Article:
An outlandish, sexually charged tale that might be too much for prim readers.

THE DEATH OF EVE

World War III, aka the “Medical Cold War,” has left earth in a post-apocalyptic state where the female sex is dying out, creating a hellish environment for the last remaining women.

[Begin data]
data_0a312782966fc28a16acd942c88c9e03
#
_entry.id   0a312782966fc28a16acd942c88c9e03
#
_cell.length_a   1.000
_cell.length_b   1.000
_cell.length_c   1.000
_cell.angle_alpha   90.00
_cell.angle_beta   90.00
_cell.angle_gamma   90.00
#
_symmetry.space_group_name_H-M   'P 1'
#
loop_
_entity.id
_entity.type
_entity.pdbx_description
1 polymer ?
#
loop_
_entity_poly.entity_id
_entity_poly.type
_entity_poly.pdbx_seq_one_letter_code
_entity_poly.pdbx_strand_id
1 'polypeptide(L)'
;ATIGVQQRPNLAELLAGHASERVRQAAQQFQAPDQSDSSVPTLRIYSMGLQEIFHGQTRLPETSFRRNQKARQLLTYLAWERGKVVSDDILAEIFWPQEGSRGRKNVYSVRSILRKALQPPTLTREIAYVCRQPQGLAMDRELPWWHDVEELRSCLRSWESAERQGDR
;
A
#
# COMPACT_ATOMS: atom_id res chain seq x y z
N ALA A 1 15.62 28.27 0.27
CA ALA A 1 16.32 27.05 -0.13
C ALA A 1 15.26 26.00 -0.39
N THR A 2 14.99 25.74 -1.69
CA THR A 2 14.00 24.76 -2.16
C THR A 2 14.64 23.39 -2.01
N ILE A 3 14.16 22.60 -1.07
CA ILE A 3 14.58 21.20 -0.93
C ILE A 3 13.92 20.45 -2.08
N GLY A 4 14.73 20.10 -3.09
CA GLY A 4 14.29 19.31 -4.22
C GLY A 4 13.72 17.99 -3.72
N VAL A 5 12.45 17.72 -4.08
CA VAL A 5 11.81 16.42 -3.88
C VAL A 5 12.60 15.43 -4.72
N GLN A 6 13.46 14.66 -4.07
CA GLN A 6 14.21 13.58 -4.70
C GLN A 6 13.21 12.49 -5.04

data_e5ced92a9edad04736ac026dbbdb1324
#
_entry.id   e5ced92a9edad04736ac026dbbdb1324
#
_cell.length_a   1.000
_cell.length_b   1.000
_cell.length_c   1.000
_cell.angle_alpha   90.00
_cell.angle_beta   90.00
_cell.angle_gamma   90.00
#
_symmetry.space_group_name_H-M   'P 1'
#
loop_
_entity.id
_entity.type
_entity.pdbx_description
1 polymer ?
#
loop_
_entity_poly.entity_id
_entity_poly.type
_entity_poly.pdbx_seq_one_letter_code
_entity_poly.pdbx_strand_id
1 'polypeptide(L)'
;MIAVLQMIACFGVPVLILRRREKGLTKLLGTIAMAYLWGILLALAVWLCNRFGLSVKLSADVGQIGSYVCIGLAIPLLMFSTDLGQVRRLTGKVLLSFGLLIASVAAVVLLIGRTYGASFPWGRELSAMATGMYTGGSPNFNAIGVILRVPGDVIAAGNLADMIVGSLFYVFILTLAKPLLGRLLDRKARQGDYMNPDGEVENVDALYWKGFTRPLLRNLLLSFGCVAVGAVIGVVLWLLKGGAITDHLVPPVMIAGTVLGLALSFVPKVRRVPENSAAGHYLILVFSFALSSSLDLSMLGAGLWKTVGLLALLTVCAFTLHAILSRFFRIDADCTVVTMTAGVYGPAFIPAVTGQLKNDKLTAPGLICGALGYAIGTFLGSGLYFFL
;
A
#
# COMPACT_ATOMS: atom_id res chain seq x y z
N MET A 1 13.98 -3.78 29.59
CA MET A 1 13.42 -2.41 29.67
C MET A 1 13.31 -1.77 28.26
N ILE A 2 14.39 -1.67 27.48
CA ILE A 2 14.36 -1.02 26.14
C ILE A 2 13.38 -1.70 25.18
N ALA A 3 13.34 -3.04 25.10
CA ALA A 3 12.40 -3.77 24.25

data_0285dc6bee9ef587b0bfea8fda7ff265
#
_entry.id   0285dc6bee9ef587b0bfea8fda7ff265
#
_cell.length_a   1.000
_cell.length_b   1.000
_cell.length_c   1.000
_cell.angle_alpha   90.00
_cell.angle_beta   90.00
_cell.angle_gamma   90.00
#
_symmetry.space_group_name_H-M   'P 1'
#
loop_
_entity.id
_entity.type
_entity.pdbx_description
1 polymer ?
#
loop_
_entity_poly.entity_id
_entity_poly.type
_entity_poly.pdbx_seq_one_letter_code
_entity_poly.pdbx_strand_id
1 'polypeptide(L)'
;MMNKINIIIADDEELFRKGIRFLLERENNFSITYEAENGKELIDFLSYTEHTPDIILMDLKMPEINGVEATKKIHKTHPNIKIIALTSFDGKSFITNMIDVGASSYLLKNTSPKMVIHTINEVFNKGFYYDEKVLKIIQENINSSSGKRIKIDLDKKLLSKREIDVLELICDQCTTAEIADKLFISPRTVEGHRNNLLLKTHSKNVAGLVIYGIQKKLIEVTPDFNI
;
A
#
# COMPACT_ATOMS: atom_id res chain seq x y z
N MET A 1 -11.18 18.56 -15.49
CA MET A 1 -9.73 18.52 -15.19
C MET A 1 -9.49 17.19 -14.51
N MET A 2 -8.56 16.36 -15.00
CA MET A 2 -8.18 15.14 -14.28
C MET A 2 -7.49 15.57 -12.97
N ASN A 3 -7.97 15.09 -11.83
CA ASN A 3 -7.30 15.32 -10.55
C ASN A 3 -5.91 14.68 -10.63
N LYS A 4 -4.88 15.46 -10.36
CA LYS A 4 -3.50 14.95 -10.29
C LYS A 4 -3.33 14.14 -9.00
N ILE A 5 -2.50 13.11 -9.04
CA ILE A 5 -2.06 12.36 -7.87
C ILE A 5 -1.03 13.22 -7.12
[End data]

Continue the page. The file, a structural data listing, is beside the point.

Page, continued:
Carol arrives at her new dome in a state of exhausted confusion. At 22, she has survived rape and witnessed a brutal murder that left her with chronic migraines and anxiety; yet somehow Carol senses that things are only going to get worse. She’s right. Now, she’s sent to live with the 300 remaining women in the country to be experimented on like a lab rat in an attempt to find a cure for humankind’s inability to breed females. In Carol’s first night in the dome, Mionne, her first roommate and the ultimate psychopathic villain, trades Carol to be gang-raped in exchange for cigarettes. Luckily—was it luck?—Carol was saved by a woman she met earlier that day before the workers (who illegally skipped their daily dosage of sex- and violence-repressing chemicals) could have their way. Carol and her heroine, Jessie, a former nurse and classic beauty, evolve from caring roommates into intimate lovers. Together, they attempt to find a way to escape from the hell of the dome to whatever awaits them outside. Meanwhile, Gen. Kuromori takes a peculiar, obsessive interest in Carol that turns into a ferocious search, and Mionne finds a secret weapon that allows her to sexually control the men of the dome, turning them into sex-crazed maniacs. After an odd change of luck puts Carol and Jessie on the outside, they brave a sandstorm and find an unexpected accomplice in an ex-“sashurai” (a trained fighter) who saves them, yet again, from rape, this time by the leader of a tribal village. In addition to learning that life exists outside of the domes, Carol and Jessie discover a shocking fact that leads to a complicated conclusion to tie up the story’s loose ends. The “what if” plotline compellingly knots together world war and science-gone-wrong, with a titillating mix of sex and gender issues. Although longer than it needs to be, the fast-paced story is intriguingly unpredictable.